How well can we identify dialysis and transplant patients in routine NHS data?

May 7 / Shalini Santhakumaran
Routine electronic health records hold a wealth of information for clinicians, commissioners and researchers. However, its accuracy can be poor compared to gold-standard registries.

For the first time, UK Renal Registry data has been linked to routine data from primary and secondary care via the OpenSAFELY platform.

This linkage has facilitated this validation study, published in BMJ Medicine, which examined the accuracy of kidney replacement therapy data in primary and secondary care data.

Methodology and study design

This validation study compared patient identified by codes for kidney replacement therapy (KRT) in primary and secondary care data to cohorts from the gold standard UK Renal Registry data. The study was conducted using OpenSAFELY, a secure health-analytics platform linking multiple datasets which covers 40% of the English population.

Both prevalent (receiving KRT on 1st January 2020) and incident (receiving KRT for the first time in 2020) cohorts were examined. Accuracy was measured using sensitivity (“are routine data good at picking up true KRT patients?”) and positive predictive value (“are people identified by routine data likely to be true KRT patients?”).

Major findings

Less than one in ten prevalent KRT patients in the UK Renal Registry were missed by routine health data (in both primary and secondary care), however this increased to over 1 in 3 for incident KRT patients. Around 1 in 5 people were falsely identified as a prevalent KRT patient by primary care codes, increasing to 1 in 3 for secondary care codes. In particular, around half of the dialysis patients identified in routine data were not chronic dialysis patients in the UK Renal Registry. Sensitivity of the primary care codes was higher in younger patients and those from less deprived areas, while the converse was true for secondary care. Half of the incident dialysis patients had no KRT code in the primary care data within three months of starting KRT.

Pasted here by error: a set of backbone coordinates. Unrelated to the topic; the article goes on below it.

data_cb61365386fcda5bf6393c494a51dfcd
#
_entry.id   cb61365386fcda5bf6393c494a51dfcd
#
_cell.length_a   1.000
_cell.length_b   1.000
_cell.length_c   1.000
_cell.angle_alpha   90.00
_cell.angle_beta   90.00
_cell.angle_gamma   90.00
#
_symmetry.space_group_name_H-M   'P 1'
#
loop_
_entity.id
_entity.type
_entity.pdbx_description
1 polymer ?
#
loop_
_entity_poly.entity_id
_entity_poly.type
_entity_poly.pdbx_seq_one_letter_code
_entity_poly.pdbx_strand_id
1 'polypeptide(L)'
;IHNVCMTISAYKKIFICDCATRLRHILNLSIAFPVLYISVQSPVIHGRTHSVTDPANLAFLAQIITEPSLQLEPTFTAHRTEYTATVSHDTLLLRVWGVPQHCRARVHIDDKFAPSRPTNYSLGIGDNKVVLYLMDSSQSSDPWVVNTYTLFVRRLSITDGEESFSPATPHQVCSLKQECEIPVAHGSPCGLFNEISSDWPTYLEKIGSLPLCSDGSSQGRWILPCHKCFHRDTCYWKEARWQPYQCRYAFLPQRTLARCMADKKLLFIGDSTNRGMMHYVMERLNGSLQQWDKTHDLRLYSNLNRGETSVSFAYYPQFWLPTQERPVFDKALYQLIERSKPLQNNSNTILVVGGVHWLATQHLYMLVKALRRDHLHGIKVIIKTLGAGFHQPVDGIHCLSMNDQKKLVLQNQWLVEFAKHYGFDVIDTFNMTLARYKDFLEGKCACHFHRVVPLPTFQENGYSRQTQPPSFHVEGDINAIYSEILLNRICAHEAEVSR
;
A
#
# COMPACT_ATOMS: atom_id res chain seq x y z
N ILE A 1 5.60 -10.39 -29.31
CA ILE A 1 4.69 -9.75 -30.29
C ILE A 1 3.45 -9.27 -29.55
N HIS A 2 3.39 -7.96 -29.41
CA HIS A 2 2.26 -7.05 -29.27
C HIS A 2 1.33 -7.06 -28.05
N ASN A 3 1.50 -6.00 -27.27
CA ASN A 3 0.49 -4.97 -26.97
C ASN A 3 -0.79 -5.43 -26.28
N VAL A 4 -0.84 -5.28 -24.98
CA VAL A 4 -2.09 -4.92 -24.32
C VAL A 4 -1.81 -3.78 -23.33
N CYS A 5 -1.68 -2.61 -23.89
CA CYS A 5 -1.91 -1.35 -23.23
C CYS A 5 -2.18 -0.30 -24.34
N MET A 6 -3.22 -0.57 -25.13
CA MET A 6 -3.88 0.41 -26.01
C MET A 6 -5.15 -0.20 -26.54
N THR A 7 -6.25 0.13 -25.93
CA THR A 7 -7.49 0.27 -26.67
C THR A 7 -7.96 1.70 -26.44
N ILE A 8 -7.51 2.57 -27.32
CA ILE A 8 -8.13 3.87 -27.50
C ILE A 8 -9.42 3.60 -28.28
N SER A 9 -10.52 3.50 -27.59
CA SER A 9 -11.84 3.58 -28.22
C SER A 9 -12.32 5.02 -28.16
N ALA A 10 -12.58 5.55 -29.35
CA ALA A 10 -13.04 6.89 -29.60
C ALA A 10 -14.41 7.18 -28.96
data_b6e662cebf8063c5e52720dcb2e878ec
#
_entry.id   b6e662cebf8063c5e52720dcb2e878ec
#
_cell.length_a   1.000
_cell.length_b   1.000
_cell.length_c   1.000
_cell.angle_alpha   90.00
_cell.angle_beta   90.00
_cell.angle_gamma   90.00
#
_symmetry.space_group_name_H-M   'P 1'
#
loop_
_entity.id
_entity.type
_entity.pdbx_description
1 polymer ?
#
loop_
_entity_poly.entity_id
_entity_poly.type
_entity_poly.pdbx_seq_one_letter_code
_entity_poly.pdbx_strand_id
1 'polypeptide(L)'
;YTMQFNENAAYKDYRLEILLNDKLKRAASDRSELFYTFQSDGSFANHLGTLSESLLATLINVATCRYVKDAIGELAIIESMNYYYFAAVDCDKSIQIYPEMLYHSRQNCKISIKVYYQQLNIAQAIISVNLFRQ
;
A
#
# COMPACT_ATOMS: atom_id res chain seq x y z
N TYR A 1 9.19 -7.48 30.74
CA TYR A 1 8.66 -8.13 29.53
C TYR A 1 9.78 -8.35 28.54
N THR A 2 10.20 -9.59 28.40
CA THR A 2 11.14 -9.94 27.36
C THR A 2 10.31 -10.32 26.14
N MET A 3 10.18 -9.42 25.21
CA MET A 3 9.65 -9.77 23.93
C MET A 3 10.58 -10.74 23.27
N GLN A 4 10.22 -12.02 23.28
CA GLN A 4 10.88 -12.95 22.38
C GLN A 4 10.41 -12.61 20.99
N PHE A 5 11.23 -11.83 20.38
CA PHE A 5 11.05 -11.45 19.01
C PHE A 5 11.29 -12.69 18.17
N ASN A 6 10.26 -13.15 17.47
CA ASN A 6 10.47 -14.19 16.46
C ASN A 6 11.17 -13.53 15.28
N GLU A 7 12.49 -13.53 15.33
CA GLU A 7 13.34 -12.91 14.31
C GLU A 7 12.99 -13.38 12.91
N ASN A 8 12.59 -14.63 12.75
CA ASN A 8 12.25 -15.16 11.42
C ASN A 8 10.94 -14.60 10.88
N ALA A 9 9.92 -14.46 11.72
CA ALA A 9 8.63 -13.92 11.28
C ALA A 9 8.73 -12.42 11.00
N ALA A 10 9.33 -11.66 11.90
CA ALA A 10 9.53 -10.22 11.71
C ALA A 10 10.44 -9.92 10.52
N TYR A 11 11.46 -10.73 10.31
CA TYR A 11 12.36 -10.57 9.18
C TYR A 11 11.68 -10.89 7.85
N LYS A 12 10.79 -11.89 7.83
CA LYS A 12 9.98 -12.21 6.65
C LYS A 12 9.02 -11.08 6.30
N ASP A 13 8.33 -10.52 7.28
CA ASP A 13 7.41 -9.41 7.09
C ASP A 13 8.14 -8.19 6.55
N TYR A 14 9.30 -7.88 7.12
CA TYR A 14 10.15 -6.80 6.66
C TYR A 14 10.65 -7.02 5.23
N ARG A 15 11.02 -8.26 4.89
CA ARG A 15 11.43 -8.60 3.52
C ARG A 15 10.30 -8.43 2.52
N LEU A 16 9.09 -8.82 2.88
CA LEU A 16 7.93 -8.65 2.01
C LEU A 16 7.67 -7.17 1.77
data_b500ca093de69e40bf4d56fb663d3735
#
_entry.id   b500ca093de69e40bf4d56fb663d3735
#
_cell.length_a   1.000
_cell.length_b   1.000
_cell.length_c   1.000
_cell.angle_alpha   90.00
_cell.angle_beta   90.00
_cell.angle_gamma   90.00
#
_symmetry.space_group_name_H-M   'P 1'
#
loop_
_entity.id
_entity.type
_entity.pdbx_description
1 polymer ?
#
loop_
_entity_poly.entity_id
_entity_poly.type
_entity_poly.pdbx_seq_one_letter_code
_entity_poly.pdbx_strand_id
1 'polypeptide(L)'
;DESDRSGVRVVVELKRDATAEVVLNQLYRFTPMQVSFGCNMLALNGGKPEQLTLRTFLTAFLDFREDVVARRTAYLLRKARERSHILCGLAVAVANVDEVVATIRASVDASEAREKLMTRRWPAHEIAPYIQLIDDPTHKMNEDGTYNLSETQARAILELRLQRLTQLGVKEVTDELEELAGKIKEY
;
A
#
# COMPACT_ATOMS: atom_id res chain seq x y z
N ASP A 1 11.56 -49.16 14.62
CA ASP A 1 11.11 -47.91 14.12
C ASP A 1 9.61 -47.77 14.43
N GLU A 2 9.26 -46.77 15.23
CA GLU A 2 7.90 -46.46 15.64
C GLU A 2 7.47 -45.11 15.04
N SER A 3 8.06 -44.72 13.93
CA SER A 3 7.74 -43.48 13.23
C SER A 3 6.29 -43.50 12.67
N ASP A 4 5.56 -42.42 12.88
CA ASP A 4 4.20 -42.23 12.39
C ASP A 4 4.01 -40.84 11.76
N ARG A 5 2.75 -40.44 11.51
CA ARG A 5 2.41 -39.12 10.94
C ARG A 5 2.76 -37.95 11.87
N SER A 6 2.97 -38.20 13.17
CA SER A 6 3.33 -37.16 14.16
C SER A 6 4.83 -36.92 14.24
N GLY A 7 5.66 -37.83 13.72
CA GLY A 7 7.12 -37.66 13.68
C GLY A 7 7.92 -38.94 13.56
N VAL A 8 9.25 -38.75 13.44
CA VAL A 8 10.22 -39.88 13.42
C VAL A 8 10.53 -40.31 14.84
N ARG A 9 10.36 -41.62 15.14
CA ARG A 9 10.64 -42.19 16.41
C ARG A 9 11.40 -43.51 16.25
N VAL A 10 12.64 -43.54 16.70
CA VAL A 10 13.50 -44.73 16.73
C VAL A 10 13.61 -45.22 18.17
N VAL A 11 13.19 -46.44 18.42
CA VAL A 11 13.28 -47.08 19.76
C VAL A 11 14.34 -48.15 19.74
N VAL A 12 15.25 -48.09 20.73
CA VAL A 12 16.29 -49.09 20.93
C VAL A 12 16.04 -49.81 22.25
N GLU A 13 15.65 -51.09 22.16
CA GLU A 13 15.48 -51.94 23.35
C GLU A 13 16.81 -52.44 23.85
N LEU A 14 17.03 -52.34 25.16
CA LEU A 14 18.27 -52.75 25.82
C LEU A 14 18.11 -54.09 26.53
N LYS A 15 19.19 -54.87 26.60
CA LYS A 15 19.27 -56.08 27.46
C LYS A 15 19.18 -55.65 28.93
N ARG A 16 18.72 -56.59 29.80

Theoretical and practical implications

This study shows that routine electronic healthcare records alone cannot accurately capture chronic KRT patients, and highlights the value of linkage with UK Renal Registry data for researchers using these data. Patients starting KRT who become eligible for targeted interventions, such as vaccination or health policy responses might not be identified promptly in routine data, causing delays in treatment. This work demonstrates the extent of acute kidney care that is performed (and not reported in registries of chronic kidney failure), which is particularly relevant for settings where financing of kidney services is driven only by chronic need.

Study limitations and future research

The analysis was restricted to people in the OpenSAFELY database. London has high rates of KRT but is under-represented in the OpenSAFELY database. In routine data, KRT was defined as the presence of one of a list of codes to reflect the approach taken in previous studies. Higher accuracy could perhaps be achieved if more complex definitions (e.g. combinations of codes) were applied.

Other studies examining routine data for people chronic kidney disease found an opposite pattern of low sensitivity and high positive predictive value, supporting the need for further studies to look specifically at kidney replacement therapy. The large numbers of acute dialysis, which is currently not part of any statutory reporting in the UK, and the associated healthcare burden, also warrants further investigation.


Routine electronic health data are a valuable data source but may not be suitable for identifying chronic dialysis and transplant patients, whether for research purposes or for care planning. Linkage of routine data with gold-standard registries gives the best of both worlds: well-defined cohorts combined with the richness of their wider health record. Platforms such as OpenSAFELY demonstrate that it is possible to bring a variety of data sources together efficiently and securely, with huge potential for research.

Link to published article

Santhakumaran S, Fisher L, Zheng B on behalf of the OpenSAFELY Collaborative, et al. Identification of patients undergoing chronic kidney replacement therapy in primary and secondary care data: validation study based on OpenSAFELY and UK Renal Registry. BMJ Medicine 2024;3:e000807. doi: 10.1136/bmjmed-2023-000807